Bristol Myers slashes Revlimid sales projection by $1B, now sees overall revenue decline in 2023

Securing FDA approvals last year for three drugs that each have peak sales potential of $4 billion bodes well for the long-term future of Bristol Myers Squibb. As for the near future, hard times are ahead.

That was the message the company sent in revealing its second quarter earnings as its three top-selling drugs—Eliquis, Revlimid and Opdivo—all meaningfully missed analysts’ expectations. BMS sliced its 2023 sales projection for blood cancer drug Revlimid by a whopping $1 billion and cut its overall revenue projection. 

Instead of a previous forecast of a 2% revenue increase for 2023, BMS now sees a decline in sales by a low single-digit figure.

In his prepared remarks, departing CEO Giovanni Caforio did not dance around the bad news, opening with an explanation of the company’s new outlook.

“We do not take an adjustment of this magnitude lightly,” said Caforio, who will step down in November and be replaced by chief operating officer Chris Boerner.

In addition to generic erosion for Revlimid—which the company had anticipated—Caforio said that the company found some “softness” in its revenues starting from the end of the first quarter and chalked it up to “an unusual increase in utilization of free drug” under a patient assistance program. 

In addition to the new Revlimid 2023 sales projection—from $6.5 billion to $5.5 billion—BMS also sliced $300 million from its forecast for Pomalyst. Sales of the multiple myeloma drug also took a hit in the second quarter—falling 6% year-over-year to $847 million—because of the same dynamics that affected Revlimid.

While these factors will continue in the second half of this year, the company does not expect them to sustain in 2024 as it has seen applications in the patient assistance program return to “normal levels,” Caforio said.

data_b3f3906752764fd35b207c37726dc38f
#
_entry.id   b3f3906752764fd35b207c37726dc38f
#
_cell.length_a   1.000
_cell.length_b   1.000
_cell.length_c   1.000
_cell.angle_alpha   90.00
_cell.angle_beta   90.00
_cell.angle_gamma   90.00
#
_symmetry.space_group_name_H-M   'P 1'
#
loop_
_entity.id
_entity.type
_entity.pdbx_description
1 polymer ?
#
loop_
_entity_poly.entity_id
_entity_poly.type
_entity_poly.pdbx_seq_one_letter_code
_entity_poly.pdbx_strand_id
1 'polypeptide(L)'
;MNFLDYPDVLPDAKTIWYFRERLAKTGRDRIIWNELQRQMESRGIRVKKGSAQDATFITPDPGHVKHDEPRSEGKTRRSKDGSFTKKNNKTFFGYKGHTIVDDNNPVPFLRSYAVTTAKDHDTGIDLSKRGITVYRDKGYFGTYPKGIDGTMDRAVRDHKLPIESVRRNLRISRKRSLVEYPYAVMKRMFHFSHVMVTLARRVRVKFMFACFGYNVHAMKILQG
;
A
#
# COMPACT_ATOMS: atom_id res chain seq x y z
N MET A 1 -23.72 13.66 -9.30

BMS also saw troubling signs in the quarter with its other aging stallwarts. Third Bridge analyst Lee Brown noted that Eliquis registered sales of $3.2 billion in the quarter, which was a 1% decline due largely to “generic erosion in Canada and the U.K.” Brown also cited sales of Opdivo coming in at $2.1 billion, which was a 4% increase but “fell short of consensus by nearly 8% as U.S. sales posted just a 2% gain.”

All told, BMS' revenue in the quarter came in at $11.23 billion, well short of analysts' average expectation of $11.82 billion and a 6% decline from the second quarter of 2022. And both the U.S. and international markets suffered.

BMS is counting heavily on its portfolio of nine new products. Those generated $862 million in sales in the quarter, up from $723 million in the previous period.

Driving the increase were Reblozyl, which raked in $234 million for a 35% year-over-year increase and Opdualag, which pulled in $154 million. Opdualag was one of the three new products approved last year. The others—Camzyos ($46 million) and Sotyktu ($25 million)—are also off to promising starts, the company said.

CAR-T drug Breyanzi was up to $100 million after making $71 million in the first quarter. But BCAM-targeted Abecma generated $132 million in sales, which was a decline from its $147 million in revenue in the first quarter. Abecma's haul fell 20% short of analyst projections, “suggesting the Street may need to reconsider its growth trajectory,” Brown wrote.

BMS is standing by the potential of its new drugs and in a vote of confidence will execute a $4 billion accelerated share repurchase program in the third quarter, Caforio said.

The company also stuck with its five-year targets, expecting growth between $8 billion and $10 billion from older brands and $10 billion to $13 billion in 2025 from its new product portfolio.

“Despite the short-term headwinds, [BMS] reaffirms prior 2020-2025 guidance, which is important—but will anyone believe it?” wrote Tim Anderson of Wolfe Research.